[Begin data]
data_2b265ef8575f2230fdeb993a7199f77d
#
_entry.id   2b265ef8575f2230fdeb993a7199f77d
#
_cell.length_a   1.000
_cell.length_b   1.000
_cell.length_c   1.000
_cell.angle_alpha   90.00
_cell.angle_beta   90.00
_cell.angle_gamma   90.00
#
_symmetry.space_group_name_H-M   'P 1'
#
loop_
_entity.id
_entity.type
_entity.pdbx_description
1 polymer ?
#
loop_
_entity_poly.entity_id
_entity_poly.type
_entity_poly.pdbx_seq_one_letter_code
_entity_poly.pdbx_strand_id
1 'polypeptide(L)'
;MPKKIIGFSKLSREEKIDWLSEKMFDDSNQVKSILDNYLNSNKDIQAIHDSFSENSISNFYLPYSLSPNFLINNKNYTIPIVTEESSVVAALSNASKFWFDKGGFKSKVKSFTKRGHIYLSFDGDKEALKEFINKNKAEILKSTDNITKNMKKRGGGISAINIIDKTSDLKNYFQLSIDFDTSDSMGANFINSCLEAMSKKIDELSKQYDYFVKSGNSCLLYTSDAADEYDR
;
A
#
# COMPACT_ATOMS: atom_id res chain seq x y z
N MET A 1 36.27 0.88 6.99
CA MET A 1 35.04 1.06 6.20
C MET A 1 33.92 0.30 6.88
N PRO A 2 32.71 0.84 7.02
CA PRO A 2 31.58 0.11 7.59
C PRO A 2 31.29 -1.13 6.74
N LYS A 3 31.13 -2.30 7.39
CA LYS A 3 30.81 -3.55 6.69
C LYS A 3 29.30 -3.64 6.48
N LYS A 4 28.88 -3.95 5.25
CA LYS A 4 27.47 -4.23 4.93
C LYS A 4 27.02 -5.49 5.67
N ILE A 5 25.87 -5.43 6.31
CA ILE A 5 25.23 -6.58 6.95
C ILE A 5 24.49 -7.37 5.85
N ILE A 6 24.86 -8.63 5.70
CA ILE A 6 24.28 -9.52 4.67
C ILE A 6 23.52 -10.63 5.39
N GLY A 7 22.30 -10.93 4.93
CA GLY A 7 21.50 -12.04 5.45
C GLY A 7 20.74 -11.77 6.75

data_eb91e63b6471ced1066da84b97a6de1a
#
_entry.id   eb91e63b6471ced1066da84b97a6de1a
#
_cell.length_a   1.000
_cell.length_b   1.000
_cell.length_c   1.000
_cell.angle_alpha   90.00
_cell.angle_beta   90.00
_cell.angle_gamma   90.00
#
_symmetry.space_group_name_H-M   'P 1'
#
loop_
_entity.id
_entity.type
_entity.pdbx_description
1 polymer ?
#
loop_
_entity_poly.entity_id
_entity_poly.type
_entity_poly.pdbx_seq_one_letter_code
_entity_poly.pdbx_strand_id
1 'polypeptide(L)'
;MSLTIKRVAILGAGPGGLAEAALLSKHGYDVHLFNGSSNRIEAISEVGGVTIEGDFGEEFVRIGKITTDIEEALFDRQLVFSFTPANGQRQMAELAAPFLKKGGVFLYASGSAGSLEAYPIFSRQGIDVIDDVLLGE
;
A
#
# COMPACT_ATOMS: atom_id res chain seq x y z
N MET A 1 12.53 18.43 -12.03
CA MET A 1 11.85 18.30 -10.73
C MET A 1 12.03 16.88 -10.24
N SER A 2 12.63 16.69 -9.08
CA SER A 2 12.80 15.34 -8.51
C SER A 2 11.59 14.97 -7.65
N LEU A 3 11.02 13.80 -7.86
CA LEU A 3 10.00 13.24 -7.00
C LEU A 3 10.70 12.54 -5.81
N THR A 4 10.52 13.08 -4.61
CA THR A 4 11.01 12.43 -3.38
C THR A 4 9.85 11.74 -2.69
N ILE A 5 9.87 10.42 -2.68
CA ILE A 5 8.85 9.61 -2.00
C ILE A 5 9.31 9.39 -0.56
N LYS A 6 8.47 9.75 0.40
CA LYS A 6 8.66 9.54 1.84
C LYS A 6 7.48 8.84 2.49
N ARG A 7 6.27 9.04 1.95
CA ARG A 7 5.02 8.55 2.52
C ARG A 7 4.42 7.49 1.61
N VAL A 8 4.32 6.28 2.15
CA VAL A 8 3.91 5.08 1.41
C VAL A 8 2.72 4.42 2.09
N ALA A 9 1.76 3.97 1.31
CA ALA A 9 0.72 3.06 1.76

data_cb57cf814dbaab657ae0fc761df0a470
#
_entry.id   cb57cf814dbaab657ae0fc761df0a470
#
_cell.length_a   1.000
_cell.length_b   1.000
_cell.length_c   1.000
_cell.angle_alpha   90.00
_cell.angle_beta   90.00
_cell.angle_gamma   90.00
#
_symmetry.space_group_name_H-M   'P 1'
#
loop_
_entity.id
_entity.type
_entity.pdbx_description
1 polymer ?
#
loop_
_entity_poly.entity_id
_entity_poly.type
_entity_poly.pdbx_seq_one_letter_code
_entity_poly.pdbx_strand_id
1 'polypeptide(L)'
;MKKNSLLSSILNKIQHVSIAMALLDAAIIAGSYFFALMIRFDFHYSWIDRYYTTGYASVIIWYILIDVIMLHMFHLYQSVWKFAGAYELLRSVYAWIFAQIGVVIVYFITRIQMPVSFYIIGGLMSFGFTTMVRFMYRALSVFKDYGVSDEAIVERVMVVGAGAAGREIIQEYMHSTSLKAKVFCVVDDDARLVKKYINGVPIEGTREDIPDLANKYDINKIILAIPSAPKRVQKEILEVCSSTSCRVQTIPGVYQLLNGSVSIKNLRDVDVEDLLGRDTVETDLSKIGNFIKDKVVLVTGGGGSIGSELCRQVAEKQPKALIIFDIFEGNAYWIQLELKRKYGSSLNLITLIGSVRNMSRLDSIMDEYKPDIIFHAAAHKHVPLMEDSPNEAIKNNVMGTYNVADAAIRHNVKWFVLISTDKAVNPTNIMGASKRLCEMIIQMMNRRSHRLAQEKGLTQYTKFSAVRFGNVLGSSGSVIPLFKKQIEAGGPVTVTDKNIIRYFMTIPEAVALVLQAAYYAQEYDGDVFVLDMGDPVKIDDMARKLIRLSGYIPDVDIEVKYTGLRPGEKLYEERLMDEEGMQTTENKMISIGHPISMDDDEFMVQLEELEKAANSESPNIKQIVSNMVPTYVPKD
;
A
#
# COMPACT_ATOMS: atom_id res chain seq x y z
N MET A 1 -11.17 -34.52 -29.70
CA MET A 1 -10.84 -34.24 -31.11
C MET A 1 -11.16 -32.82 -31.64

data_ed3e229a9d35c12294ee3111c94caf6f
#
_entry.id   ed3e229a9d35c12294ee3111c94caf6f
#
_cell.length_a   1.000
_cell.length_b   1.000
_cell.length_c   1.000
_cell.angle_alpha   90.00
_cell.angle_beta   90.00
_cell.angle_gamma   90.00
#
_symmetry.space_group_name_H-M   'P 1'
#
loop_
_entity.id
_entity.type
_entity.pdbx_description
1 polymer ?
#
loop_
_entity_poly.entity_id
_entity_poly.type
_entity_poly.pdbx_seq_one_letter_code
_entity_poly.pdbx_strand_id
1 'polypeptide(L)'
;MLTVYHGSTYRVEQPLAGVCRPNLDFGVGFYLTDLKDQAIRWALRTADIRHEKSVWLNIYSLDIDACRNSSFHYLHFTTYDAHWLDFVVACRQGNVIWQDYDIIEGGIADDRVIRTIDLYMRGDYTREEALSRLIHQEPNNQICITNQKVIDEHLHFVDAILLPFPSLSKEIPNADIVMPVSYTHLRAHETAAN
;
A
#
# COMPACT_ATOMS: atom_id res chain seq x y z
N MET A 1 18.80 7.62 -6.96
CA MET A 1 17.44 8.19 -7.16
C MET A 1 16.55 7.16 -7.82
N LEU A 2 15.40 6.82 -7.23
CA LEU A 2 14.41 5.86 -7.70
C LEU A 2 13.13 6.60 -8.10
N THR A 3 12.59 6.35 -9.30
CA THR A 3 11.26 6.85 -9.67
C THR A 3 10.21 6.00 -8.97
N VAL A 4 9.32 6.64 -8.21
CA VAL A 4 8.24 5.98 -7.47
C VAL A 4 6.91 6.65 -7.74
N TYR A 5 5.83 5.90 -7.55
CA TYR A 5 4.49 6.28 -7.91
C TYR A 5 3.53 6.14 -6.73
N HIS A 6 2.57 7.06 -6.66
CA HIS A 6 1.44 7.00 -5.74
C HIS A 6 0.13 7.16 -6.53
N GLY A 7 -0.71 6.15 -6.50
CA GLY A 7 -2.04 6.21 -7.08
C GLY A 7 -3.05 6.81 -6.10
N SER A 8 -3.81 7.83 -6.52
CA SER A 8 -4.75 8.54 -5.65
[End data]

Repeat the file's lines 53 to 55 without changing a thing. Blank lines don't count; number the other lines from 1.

#
_entry.id   eb91e63b6471ced1066da84b97a6de1a
#